But it is his big-hitting that has often caught the eye, like the time when he played against Hook 2nds in the Alec Colley Cup. Cresselly scored more than 200 in their allotted overs and Ryan hit 113 of them before he was out in the final over, trying to add to his tally of ten sixes. He also rapped eight fours as he reached 50 in 12 balls, went to three figures from 30 deliveries and was out on the 34th ball faced!
Ryan’s seven Harrison-Allen Bowl finals have seen three wins so far: “There is nothing like the excitement of playing in the Bowl final at Cresselly,” admitted Ryan.
“There is a great atmosphere all day and I wouldn’t mind a couple more finals yet.”
Personal final highlights include taking eight wickets in the two innings against Carew and taking six wickets and hitting 42 off 17 balls against Neyland.
He also showed his commitment to the club during their excellent run in the National Village Cup competition where they earned a match against eventual winners Glynde Beddingham, down in Somerset. Ryan and his family were camping in Dorset the week before and the day of the match they were up at 6am and on the road to the ground, played the game (and lost) and then had a sixhour drive home afterwards!
He is now putting something back into the club, joining Nick Davies, Sion Jenkins and Rhydian Rees as the level two ECB coaches there. He started out with the under-9s team (now coached by brother Matthew) and has now taken charge of the Cresselly boys’ and girls’ teams at under-10.
“It is very satisfying to see our kids develop,” said Ryan.
“Especially with regard to more girls taking an interest.”
He coaches every Thursday evening during the season and also has two junior matches each weekend as well, so he certainly keeps busy off the pitch.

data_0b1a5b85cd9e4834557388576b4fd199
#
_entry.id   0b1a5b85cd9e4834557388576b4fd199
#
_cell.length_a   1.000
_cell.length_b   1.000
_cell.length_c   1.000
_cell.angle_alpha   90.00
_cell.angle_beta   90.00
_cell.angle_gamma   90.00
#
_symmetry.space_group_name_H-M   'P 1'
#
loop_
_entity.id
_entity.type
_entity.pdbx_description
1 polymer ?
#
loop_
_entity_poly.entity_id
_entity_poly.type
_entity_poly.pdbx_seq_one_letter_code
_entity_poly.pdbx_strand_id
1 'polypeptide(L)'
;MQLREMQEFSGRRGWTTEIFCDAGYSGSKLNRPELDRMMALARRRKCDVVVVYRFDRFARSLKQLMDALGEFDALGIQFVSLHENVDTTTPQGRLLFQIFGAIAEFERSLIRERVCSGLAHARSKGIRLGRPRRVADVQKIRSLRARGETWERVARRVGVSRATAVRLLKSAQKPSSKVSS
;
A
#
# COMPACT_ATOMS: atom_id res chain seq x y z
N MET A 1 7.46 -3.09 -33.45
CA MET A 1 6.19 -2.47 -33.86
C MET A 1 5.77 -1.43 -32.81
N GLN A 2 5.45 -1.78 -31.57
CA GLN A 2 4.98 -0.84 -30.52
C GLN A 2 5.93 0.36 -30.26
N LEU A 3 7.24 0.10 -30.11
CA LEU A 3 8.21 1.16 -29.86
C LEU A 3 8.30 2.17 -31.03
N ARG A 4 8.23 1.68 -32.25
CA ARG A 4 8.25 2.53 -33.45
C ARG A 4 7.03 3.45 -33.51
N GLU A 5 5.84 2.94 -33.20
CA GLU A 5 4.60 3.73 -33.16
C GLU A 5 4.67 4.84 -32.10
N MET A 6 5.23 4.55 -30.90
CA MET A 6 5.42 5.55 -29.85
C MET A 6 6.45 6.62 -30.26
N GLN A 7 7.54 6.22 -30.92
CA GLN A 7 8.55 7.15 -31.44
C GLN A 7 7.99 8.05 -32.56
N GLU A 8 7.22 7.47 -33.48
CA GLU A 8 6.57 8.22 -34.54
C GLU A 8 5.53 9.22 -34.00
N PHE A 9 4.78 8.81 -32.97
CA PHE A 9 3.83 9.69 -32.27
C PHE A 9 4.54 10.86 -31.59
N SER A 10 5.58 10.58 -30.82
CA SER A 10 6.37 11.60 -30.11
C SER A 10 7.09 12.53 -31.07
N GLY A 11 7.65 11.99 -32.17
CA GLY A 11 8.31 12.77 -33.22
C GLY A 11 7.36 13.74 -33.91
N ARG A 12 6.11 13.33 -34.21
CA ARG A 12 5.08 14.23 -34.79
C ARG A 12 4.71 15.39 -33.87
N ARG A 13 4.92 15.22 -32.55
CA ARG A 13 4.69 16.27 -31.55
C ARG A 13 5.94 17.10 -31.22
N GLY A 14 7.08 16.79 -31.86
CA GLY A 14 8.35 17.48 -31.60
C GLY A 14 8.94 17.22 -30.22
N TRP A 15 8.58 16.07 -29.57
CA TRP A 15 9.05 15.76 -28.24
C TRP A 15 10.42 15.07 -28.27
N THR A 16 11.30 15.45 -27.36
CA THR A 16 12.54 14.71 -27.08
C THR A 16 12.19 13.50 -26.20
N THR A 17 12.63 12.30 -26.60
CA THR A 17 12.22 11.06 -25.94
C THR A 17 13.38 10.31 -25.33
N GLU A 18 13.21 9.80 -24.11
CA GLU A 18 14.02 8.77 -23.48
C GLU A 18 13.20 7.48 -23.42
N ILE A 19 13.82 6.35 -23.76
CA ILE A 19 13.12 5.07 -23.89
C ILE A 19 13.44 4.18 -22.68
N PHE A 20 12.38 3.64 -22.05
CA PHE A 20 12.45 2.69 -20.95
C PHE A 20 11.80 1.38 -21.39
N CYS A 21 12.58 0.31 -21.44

He was a keen junior player as he joined Ian Capon in the county team up to under-16 level and they opened the bowling and batting together. He played football for Monkton Swifts juniors as a winger-and in one season The Swifts took the league and cup double. They scored 106 goals while conceding just three. Ryan only scored once but it was a vital one as they edged home 1-0 against arch rivals Hakin United. He also played pool for the Jeffreyston Inn in the Narberth A League .
But now it is cricket that occupies much of his spare time and he still enjoys being at Cresselly.
“We won the league in 2011 and even last season, which was a poor one for us, we stuck together, with characters like Julian Arthur making sure we had some laughs as well as playing every match to win. I can’t wait for the new season and we will be going full out to improve, that’s for sure,” he said.
It is obvious Ryan Lewis enjoys his cricket and Cresselly Cricket Club is in safe hands with players like him getting involved, as he typifies the good spirit at the club.